To death and beyond . . .

I find John 12:10-11 very informative on how I should respond to death:

10 But the chief priests plotted to put Lazarus to death also, 11 because on account of him many of the Jews went away and believed in Jesus.

To Death and Beyond . . . Perhaps it is only my warped sense of humor, but this strikes me as funny. The Pharisees preferred Lazarus dead rather than have him there to challenge their beliefs. The Pharisees, who thought themselves a light to the nation, could not tolerate the presence of one whose very existence was a critique of their life and practice.

The comedy comes in when you consider that the Pharisees are threatening to kill a man who has already experienced death and came back to tell about it. He could wear a tee shirt saying, “Death . . . been there, done that.” Lazarus’ life validated the words that the Apostle Paul wrote years later in Philippians 1:21, “for me to live is Christ and to die is gain.”

Lazarus had experienced what happens after death and come back to tell about it. As a result, the Pharisees wanted to kill Lazarus for the effect he was having on the people who heard his story. His experience validated Jesus’ claims of divinity and lordship and many believed.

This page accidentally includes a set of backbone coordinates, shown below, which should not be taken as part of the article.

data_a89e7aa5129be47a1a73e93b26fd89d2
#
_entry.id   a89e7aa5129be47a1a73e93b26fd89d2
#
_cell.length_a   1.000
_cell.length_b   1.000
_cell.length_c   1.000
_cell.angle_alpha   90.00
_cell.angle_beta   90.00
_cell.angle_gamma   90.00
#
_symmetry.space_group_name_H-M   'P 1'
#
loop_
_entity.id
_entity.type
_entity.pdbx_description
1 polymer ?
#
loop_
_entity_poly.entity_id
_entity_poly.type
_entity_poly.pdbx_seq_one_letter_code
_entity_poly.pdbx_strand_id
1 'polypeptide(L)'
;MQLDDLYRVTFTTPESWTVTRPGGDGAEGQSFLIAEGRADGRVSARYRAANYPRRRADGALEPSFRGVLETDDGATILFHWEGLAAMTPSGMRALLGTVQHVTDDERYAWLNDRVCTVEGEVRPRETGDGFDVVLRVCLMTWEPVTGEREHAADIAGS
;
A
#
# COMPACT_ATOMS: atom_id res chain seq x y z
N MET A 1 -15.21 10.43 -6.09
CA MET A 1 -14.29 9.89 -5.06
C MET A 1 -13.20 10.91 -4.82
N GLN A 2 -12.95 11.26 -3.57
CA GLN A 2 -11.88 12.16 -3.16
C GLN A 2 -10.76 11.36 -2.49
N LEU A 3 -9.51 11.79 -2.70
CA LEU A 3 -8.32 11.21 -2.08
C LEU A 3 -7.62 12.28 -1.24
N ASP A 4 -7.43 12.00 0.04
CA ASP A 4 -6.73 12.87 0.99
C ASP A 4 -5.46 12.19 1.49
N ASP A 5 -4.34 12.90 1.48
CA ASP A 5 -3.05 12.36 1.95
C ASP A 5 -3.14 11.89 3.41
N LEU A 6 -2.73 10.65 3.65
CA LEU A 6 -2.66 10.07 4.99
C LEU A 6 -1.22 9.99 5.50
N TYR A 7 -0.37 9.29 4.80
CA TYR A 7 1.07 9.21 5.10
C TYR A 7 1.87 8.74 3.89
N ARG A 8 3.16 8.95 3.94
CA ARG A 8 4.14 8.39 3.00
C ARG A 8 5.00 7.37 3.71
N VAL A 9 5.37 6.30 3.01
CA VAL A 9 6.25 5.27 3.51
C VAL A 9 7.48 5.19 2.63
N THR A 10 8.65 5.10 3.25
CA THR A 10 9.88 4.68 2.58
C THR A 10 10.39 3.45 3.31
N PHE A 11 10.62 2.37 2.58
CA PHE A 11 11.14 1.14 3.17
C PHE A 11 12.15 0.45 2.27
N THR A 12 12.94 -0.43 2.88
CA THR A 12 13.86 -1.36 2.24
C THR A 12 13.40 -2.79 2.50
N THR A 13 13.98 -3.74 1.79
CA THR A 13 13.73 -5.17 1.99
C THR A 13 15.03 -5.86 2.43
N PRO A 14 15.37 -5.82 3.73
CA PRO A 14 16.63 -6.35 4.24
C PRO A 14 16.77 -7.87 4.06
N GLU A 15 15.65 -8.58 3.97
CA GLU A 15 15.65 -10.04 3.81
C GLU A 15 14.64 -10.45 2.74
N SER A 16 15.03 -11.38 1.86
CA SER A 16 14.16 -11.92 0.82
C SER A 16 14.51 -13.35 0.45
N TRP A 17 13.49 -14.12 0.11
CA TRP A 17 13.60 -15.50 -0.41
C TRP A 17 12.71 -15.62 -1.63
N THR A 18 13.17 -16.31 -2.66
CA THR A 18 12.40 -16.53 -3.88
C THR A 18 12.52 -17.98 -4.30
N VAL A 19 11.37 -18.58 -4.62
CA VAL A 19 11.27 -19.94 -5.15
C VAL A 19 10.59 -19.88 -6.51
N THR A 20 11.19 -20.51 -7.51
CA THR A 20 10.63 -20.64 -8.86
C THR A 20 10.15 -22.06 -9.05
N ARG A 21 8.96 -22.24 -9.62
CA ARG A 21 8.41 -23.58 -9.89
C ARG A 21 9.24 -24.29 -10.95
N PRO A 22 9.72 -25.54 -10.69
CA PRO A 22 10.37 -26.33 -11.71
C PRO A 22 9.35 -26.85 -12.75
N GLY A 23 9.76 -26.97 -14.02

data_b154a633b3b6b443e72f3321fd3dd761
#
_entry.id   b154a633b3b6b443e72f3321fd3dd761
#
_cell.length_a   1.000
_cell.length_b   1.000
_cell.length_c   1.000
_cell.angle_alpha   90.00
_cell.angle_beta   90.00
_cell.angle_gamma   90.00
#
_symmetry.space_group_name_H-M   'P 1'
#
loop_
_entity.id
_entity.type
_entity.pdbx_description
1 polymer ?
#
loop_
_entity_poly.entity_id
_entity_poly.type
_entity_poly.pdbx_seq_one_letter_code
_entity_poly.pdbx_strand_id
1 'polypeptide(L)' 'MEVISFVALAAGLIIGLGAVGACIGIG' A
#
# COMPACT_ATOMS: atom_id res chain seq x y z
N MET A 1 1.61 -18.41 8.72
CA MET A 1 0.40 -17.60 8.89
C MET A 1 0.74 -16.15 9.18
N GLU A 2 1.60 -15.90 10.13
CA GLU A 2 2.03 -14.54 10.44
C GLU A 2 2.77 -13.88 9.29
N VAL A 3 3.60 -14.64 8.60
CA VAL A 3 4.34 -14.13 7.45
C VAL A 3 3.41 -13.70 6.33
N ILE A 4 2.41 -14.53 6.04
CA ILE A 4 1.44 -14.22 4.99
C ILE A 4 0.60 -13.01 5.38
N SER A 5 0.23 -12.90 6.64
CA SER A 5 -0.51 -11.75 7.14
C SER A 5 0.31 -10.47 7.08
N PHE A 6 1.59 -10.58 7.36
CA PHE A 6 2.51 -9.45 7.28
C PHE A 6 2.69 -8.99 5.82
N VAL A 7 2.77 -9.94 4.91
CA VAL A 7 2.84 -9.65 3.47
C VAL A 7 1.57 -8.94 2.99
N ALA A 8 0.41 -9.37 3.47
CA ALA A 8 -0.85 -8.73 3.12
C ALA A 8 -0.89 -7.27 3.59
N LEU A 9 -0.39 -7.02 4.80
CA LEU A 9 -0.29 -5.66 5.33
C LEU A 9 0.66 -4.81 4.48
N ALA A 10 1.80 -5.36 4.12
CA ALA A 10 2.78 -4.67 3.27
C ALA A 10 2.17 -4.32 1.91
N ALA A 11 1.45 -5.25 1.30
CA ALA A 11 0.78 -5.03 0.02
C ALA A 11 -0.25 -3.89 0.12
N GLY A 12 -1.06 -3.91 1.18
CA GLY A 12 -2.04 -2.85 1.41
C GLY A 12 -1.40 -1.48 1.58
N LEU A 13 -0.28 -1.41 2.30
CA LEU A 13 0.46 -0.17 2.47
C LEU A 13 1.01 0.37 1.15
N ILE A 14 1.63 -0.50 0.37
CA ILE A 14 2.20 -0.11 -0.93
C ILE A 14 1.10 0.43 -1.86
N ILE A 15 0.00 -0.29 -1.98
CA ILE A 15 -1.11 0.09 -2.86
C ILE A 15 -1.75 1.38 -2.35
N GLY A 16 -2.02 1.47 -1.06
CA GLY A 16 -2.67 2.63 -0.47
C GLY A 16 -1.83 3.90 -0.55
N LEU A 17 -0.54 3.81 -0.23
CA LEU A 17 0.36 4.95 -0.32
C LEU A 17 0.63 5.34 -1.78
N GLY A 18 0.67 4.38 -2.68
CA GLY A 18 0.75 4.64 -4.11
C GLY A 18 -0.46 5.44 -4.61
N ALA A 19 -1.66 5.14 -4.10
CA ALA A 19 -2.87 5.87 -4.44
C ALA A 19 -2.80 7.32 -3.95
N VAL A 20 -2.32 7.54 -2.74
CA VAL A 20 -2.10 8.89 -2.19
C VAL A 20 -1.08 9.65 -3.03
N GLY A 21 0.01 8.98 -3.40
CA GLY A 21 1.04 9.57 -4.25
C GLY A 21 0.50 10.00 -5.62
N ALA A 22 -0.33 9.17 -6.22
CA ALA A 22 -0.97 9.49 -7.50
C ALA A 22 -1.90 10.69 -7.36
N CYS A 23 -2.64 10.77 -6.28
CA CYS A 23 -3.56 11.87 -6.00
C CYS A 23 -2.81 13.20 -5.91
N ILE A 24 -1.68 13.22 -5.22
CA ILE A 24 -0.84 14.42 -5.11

I learn two things from the example of Lazarus.

First, while I do not know in great detail what it will be like following death, I have enough evidence to know that I should not fear it. Jesus promised to prepare a place for me. Paul, who experienced Heaven in a vision, tells me that what follows death is better than life. Therefore I should live a life free of the fear of death.

If death is not to be feared, what else could be worse? Should I fear rejection, poverty, disrespect or insignificance? Certainly if death is not to be feared, these others should hold no power over me. Yet often they do.

It is not enough to put away the fear of death, I should also live a resurrected life. If I believe with Paul that I have been crucified and raised with Christ (Galatians 2:20), my life should reflect the changes that resurrection brings. Like the Apostle Paul, my life should be lived differently following my encounter with the risen Christ.

My guess is that Lazarus lived life differently than he did before his experience. Were I to have Lazarus’ experience, I suppose the trivialities that now trip me up would have a greatly reduced effect on me, if any effect at all.

Perhaps a good gauge of how well my life reflects the resurrection is whether my impact on others draws them closer to Jesus. As a result of his experience of death and resurrection, Lazarus was used by God to bring people to right belief in Jesus. God wants to do the same with me. I simply need to choose to prevent my fears from getting in the way and live the resurrected life that is promised me.